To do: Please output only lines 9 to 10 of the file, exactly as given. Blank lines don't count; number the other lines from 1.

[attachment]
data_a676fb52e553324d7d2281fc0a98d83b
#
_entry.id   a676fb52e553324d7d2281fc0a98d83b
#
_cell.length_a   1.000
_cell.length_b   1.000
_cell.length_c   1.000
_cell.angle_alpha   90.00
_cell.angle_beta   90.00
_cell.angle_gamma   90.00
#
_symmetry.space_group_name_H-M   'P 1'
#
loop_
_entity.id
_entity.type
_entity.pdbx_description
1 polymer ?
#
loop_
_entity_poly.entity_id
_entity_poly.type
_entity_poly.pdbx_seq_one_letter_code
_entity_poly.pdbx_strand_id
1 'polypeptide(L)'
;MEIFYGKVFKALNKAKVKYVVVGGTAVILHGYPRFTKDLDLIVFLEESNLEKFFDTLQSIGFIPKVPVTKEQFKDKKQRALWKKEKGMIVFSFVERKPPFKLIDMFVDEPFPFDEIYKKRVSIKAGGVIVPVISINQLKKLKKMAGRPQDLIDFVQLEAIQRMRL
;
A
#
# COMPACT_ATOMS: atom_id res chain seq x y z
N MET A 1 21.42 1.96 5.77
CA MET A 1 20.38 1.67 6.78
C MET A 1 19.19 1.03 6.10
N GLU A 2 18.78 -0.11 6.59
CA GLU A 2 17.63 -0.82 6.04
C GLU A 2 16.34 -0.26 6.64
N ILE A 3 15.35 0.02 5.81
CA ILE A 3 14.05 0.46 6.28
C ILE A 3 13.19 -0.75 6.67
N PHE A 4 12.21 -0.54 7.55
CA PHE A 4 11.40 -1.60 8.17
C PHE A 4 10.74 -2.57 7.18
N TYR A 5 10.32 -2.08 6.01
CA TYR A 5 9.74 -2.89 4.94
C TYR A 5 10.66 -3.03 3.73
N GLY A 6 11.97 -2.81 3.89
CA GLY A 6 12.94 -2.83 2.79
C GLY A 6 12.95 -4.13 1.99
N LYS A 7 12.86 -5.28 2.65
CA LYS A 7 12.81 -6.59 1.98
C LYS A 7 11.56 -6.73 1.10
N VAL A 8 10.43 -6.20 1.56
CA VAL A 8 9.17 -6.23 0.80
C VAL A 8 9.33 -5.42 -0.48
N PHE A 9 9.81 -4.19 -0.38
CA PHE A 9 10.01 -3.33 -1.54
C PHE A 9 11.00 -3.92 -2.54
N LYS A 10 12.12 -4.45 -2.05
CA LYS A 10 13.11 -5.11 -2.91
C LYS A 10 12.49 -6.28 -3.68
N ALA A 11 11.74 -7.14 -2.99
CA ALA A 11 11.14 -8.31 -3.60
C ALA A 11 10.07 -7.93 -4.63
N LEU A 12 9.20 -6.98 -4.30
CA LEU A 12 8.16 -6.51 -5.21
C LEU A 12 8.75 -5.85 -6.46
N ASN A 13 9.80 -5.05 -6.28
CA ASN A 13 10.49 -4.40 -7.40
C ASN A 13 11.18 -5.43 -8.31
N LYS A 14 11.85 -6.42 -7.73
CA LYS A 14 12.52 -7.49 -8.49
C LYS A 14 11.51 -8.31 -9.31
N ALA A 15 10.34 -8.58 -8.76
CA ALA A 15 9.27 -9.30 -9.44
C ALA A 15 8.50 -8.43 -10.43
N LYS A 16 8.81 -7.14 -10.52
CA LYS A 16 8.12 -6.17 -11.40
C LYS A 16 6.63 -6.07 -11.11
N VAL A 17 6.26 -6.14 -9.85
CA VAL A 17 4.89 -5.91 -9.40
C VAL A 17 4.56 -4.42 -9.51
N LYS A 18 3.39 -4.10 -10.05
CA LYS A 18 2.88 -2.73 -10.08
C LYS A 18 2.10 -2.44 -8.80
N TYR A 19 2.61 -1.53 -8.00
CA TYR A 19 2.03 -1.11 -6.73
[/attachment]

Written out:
_cell.angle_beta   90.00
_cell.angle_gamma   90.00